Flexible bronchoscopy showed normal airway anatomy. The BAL fluid contained 16% neutrophils, 35% lymphocytes, 35% macrophages with 14% percent epithelial cells. Cultures grew only mixed flora. Lipid laden macrophages were present with Colombo index of 110 which is consistent with aspiration[3].

CT scan of the chest showed diffuse lung infiltrates that seemed worse on right middle lobe and left lower lobe. The esophagus was enlarged along its entire length but with no obvious tracheal compression (figure 3). In view of the CT scan findings, a repeat Barium swallow study was done which showed severe esophageal dysfunction with multiple waves of tertiary contractions throughout a markedly dilated thoracic esophagus. the distal esophagus appeared tapered caudally with severe narrowing at the gartroesophageal junction. Small food particles with air bubbles were seen within the mid esophagus. Only small amount of contrast passed to the stomach (figure 4).
Figure 3

CT scan of chest showing bilateral lung opacification with septal thickening and esophageal dilatation.

Figure 4

Esophagogram showing diffuse dilatation of esophagus with tapering at gastroesophageal junction. Esophagus appears filled with food particles.

Discussion

Achalasia is the most commonly recognized esophageal motor disorder, first described 300 years ago by Sir Thomas Willis[4, 5]. It is an idiopathic esophageal motility disorder, characterized by absence of normal peristalsis and failure of relaxation of lower esophageal sphincter. Achalasia occurs in the general population with a prevalence of eight per 100,000. It occurs mainly in adulthood, with less than 5% of cases found before adolescence[1]. It has been associated with other diseases such as Parkinson's disease, progressive cerebellar ataxia, familial glucocorticoid deficiency and Down syndrome[6, 7]. Childhood achalasia is more common in boys[8]. Few cases have been reported in infants [9]. Familial forms are rare.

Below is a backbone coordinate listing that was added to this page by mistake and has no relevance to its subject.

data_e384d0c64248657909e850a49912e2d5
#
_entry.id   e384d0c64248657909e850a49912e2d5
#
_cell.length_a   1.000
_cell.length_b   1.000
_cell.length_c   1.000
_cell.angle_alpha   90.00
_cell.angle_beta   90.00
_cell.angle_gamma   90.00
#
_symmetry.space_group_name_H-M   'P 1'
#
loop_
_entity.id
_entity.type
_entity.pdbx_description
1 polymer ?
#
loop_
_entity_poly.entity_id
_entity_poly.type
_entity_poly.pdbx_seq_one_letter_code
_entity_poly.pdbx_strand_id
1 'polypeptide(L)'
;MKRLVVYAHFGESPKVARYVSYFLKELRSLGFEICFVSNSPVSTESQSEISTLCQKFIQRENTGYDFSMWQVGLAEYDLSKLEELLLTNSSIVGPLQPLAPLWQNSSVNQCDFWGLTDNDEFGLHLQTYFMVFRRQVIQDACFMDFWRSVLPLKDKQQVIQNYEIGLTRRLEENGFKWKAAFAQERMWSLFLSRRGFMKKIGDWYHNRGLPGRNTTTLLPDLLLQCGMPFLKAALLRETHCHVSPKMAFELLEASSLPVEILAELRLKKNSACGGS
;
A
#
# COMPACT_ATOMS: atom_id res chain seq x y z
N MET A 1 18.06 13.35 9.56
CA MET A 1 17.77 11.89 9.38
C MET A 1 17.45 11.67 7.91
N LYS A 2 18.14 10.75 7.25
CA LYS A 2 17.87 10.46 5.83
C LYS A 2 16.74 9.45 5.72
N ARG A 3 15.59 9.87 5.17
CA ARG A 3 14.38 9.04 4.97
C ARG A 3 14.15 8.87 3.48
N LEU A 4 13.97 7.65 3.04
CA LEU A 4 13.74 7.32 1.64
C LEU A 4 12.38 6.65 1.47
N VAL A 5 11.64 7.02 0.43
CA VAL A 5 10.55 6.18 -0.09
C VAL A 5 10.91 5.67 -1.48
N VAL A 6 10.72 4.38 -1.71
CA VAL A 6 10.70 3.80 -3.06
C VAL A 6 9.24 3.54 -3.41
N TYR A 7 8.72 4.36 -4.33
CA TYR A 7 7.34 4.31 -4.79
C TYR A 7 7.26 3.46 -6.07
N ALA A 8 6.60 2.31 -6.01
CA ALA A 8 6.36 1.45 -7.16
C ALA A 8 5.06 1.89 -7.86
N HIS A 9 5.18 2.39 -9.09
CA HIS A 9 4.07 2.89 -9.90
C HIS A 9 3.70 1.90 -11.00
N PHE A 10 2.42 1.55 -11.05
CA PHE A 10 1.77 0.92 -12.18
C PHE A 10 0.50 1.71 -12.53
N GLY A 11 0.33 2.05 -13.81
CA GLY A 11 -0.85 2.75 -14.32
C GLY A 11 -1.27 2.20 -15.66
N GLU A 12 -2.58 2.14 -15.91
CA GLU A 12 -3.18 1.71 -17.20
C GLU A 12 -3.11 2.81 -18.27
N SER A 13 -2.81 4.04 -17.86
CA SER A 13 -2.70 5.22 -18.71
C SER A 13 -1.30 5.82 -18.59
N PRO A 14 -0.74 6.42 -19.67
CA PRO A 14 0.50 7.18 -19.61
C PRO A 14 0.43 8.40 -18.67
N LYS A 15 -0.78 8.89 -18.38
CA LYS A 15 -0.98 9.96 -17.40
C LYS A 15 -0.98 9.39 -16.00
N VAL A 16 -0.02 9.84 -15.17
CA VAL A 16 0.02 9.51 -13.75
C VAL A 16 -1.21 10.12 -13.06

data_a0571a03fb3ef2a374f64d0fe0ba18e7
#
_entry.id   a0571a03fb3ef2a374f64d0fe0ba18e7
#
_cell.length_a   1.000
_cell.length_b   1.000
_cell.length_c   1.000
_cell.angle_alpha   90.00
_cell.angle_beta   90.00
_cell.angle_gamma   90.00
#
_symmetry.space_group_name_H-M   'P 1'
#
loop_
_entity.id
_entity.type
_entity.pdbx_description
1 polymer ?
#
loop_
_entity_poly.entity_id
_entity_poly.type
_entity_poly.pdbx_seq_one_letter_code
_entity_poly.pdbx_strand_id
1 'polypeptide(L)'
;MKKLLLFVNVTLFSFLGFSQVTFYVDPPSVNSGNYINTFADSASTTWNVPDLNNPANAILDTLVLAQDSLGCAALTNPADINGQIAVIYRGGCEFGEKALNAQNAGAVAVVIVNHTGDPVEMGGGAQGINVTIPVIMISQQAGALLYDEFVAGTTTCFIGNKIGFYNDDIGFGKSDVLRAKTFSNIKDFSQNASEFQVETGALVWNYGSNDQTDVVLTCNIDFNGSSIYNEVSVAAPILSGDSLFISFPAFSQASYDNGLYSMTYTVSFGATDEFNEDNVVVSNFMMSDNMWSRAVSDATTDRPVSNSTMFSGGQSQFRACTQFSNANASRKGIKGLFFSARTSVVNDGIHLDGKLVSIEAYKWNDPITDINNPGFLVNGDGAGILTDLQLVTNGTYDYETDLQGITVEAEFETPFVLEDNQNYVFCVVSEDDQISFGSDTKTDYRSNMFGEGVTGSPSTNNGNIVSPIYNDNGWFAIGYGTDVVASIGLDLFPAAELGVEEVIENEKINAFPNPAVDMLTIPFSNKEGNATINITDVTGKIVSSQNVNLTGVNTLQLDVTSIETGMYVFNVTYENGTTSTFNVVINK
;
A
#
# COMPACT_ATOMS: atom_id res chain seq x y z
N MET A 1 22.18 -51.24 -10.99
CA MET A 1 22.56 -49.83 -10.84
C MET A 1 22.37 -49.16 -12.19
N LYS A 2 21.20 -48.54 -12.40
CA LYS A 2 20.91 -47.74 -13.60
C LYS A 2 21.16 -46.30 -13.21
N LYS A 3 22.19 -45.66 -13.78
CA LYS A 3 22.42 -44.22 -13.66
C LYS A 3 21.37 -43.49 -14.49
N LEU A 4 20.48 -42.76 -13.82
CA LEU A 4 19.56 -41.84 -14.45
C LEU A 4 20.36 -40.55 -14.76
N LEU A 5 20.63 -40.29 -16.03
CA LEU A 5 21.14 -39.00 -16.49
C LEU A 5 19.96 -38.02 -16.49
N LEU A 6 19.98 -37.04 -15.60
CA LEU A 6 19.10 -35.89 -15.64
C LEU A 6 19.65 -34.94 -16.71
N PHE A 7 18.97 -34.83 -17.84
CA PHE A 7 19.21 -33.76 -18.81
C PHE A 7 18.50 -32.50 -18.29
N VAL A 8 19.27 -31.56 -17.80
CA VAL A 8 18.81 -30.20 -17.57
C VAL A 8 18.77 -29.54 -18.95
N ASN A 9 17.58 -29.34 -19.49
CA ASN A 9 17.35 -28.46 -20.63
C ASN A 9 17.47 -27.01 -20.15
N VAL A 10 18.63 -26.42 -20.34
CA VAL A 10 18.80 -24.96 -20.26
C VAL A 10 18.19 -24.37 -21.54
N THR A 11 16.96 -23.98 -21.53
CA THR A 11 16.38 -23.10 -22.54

The most frequent symptoms of achalasia are dysphagia, chest pain, regurgitation of food, and weight loss. Secondary pulmonary disease can occur due to regurgitation and aspiration of retained esophageal contents. This can cause symptoms of chronic cough, especially nocturnal cough, choking, recurrent pulmonary infections, pneumonia, wheezing, atelectasis and rarely pulmonary empyema [10]. Some patients may develop hoarseness of the voice caused by direct pressure of distended esophagus on the recurrent laryngeal nerve [11].

Tracheal obstruction due to compression from dilated esophagus may occur in achalasia and can be the only presentation [12]. This can be a serious and potentially life threatening complication of achalasia [13, 14].

Diagnosis of achalasia is suspected by the presence of dilated esophagus with tapering of distal esophagus on contrast esophagography (bird peak appearance). Esophagography, however, suffers from low sensitivity as a diagnostic test [15]. CT scan of chest can also detect dilated esophagus, esophageal wall thickening, and stagnant food [16]. CT scan is particularity helpful in detecting associated comorbidities such as malignancies and lung infiltrates [17]. The diagnostic value of chest CT for achalasia compared to manometry has not been systematically studied. Pressure manometry detects motility dysfunction of the esophagus and failure of relaxation of the distal esophageal sphincter and is considered the golden standard for diagnosis of achalsia. If biopsy of distal esophagus is done, lack of myenteric plexus enervation can be demonstrated.